Don't expect me to get the details straight or I shall throw up the job of reporter right here. I never could see through the workings of a motor car. I am like the Indian who had the automobile explained to him until he knew every part like a brother and then, when asked if he understood it, he replied that he understood all but one thing and that was what made it go without horses. So if the reader, who knows a car from A to Z, will kindly forbear to smile when I muddle things up, I will be her debtor forever.
Gladys saw that she would have to have help in getting those tires off and began scanning the horizon for a man. There are times when a man is a most useful member of society. There was not a man on the horizon at that time, though, and the only promising thing was a house set far back from the road in a grove of trees, and with a vegetable garden running down to the road. They had already left the village behind and habitations were scarce. Gladys went up to the house and returned in a short while with a man, who wrestled with the tires awhile and then proposed driving the car into the yard in the shade of the trees, as the sun was scorching hot in the road. Gladys accepted the invitation with alacrity.
While the Striped Beetle was holding up its poor cut front shoes for the man to take off the girls strolled over to the pump for a drink. A tired-looking woman, holding a fretful baby in her arms, came to the door and asked the girls to come up on the porch and sit down until the exchange of tires was made. Medmangi promptly offered to hold the baby while the woman finished her work. With a sigh of relief the woman handed her the baby.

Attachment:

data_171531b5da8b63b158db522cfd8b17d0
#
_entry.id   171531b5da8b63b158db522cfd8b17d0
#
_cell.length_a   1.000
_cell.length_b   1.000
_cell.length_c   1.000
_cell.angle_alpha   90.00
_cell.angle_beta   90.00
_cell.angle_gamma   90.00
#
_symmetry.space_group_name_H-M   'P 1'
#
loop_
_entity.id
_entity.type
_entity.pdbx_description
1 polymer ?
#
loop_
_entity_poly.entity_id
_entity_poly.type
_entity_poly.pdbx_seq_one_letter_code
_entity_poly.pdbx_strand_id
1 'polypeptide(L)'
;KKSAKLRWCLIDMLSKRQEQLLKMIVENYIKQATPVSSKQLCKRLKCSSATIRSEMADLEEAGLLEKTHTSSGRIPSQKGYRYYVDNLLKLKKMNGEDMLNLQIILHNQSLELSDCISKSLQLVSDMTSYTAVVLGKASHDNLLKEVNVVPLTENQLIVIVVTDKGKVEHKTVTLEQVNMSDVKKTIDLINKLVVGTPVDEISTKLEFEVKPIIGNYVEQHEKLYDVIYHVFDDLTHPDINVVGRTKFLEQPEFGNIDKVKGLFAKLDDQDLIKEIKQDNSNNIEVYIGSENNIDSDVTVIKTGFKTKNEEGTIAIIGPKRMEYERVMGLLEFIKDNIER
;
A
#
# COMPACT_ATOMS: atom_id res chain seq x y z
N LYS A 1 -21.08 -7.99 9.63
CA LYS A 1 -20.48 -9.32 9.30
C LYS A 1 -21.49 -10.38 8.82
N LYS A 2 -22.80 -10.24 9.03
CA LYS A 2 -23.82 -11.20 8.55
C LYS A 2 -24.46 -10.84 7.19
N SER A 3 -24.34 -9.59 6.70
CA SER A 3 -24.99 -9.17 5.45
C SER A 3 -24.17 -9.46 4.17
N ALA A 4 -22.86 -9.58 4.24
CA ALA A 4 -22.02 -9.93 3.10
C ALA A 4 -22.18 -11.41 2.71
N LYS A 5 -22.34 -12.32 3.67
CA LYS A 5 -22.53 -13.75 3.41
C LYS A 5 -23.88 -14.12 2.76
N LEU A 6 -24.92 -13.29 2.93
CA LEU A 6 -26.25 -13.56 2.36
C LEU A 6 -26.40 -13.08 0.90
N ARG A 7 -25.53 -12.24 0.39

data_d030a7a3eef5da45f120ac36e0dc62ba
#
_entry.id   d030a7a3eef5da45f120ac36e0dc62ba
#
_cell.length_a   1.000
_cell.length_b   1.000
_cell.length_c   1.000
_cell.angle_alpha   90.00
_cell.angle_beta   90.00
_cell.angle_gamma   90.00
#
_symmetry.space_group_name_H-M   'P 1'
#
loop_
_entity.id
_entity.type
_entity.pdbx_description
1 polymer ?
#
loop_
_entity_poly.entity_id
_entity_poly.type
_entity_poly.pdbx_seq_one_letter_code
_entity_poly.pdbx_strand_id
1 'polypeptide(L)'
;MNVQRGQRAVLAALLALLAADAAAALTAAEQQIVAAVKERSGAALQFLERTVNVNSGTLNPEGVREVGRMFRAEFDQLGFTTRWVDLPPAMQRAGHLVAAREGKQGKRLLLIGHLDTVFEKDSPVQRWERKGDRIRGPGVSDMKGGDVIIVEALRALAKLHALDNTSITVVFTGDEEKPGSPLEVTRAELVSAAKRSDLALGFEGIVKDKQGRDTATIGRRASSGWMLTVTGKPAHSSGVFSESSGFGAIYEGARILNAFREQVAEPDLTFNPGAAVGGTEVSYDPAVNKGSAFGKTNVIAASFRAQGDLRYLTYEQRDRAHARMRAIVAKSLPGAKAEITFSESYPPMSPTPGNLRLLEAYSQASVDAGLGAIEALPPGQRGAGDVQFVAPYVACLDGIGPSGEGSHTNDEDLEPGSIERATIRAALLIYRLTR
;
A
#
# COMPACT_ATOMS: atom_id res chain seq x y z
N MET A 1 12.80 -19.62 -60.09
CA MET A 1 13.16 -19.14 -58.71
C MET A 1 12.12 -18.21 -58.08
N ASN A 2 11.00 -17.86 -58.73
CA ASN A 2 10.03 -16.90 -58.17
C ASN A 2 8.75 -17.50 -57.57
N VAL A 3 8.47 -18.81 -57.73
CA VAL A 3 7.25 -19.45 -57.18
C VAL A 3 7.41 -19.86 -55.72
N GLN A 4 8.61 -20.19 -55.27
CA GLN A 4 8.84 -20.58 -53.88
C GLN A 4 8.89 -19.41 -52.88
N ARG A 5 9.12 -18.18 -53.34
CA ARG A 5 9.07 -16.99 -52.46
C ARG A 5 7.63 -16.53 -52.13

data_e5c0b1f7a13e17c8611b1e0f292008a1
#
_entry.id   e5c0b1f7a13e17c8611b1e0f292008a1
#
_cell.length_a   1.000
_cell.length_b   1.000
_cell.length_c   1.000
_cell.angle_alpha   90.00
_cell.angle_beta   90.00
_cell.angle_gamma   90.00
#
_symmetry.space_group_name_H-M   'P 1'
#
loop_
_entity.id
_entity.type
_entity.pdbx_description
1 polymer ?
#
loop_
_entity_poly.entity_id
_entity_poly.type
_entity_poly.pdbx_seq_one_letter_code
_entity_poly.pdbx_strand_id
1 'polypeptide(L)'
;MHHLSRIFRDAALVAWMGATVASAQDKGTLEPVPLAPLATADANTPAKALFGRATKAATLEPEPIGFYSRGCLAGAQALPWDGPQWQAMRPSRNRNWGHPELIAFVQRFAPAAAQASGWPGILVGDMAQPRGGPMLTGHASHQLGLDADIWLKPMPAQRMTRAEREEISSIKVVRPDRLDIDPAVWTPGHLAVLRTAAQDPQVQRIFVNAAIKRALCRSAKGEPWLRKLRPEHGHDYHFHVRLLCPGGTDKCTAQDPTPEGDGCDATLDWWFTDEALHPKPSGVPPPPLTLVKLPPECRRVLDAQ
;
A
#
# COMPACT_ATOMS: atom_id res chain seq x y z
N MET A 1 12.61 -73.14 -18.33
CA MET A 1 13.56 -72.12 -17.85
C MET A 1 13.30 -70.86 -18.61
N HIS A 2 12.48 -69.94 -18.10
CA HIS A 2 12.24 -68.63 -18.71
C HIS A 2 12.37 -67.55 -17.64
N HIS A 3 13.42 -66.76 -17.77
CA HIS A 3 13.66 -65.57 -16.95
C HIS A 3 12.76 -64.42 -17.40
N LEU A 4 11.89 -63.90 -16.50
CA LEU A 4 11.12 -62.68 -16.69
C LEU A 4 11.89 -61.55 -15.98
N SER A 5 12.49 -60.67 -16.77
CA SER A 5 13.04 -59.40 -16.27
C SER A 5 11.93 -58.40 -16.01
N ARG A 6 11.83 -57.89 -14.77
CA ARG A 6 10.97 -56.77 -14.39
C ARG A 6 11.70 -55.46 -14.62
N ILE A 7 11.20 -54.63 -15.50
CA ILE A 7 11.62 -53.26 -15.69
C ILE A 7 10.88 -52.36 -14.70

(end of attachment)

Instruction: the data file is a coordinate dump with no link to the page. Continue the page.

"Such a time I've had with him to-day," she said, mopping her forehead. "He's cried steady since morning. He acts sick and he's got a fever."
Medmangi took the fretful child and endeavored to soothe him while his mother went about her work. Hinpoha, who is crazy about babies, insisted on holding him half the time, but neither of them could make him stop crying. A three year old girl, red-faced and heavy-eyed, as if she had recently awakened from sleep, peered shyly through the screen door and Chapa coaxed her to come out and sit in her lap. The mother came to the door every few minutes to tell us how thankful she was for the relief.
The relief promised to be one of considerable length, for the Striped Beetle steadfastly refused to put on its new tires. At last, the man proposed going after another man who lived down the road to help him. Gladys joined us on the porch while he was gone and helped amuse the babies. Still the little fellow cried. Medmangi explored for pins with a skilled hand but there was nothing sticking into him. Neither did he appear to be teething.